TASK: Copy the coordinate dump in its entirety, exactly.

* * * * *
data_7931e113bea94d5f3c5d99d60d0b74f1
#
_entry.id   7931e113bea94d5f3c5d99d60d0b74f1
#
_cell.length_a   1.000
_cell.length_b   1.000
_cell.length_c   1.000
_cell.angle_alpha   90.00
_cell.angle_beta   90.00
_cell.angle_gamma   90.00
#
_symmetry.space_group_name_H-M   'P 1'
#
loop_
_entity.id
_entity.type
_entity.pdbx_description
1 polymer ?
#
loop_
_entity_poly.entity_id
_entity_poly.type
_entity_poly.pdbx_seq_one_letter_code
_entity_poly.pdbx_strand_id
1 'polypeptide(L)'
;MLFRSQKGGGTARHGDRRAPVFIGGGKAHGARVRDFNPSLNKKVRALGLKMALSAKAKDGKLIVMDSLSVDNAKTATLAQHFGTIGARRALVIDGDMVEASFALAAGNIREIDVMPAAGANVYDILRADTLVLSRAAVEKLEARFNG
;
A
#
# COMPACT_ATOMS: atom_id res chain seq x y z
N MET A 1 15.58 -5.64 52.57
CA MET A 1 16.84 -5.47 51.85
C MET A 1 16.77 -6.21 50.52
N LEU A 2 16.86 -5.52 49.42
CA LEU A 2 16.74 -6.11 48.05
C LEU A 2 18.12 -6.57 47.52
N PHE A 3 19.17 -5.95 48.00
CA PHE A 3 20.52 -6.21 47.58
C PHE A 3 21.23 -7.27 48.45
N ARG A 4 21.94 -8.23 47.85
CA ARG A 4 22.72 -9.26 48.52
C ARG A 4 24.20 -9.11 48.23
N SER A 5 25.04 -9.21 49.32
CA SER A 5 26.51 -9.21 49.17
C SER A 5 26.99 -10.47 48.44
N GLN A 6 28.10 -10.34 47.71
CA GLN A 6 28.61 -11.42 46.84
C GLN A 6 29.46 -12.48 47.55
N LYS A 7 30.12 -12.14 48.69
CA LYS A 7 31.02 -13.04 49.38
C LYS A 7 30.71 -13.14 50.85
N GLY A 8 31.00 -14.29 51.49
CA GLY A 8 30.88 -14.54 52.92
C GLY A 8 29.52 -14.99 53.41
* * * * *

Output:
data_7931e113bea94d5f3c5d99d60d0b74f1
#
_entry.id   7931e113bea94d5f3c5d99d60d0b74f1
#
_cell.length_a   1.000
_cell.length_b   1.000
_cell.length_c   1.000
_cell.angle_alpha   90.00
_cell.angle_beta   90.00
_cell.angle_gamma   90.00
#
_symmetry.space_group_name_H-M   'P 1'
#
loop_
_entity.id
_entity.type
_entity.pdbx_description
1 polymer ?
#
loop_
_entity_poly.entity_id
_entity_poly.type
_entity_poly.pdbx_seq_one_letter_code
_entity_poly.pdbx_strand_id
1 'polypeptide(L)'
;MLFRSQKGGGTARHGDRRAPVFIGGGKAHGARVRDFNPSLNKKVRALGLKMALSAKAKDGKLIVMDSLSVDNAKTATLAQHFGTIGARRALVIDGDMVEASFALAAGNIREIDVMPAAGANVYDILRADTLVLSRAAVEKLEARFNG
;
A
#
# COMPACT_ATOMS: atom_id res chain seq x y z
N MET A 1 15.58 -5.64 52.57
CA MET A 1 16.84 -5.47 51.85
C MET A 1 16.77 -6.21 50.52
N LEU A 2 16.86 -5.52 49.42
CA LEU A 2 16.74 -6.11 48.05
C LEU A 2 18.12 -6.57 47.52
N PHE A 3 19.17 -5.95 48.00
CA PHE A 3 20.52 -6.21 47.58
C PHE A 3 21.23 -7.27 48.45
N ARG A 4 21.94 -8.23 47.85
CA ARG A 4 22.72 -9.26 48.52
C ARG A 4 24.20 -9.11 48.23
N SER A 5 25.04 -9.21 49.32
CA SER A 5 26.51 -9.21 49.17
C SER A 5 26.99 -10.47 48.44
N GLN A 6 28.10 -10.34 47.71
CA GLN A 6 28.61 -11.42 46.84
C GLN A 6 29.46 -12.48 47.55
N LYS A 7 30.12 -12.14 48.69
CA LYS A 7 31.02 -13.04 49.38
C LYS A 7 30.71 -13.14 50.85
N GLY A 8 31.00 -14.29 51.49
CA GLY A 8 30.88 -14.54 52.92
C GLY A 8 29.52 -14.99 53.41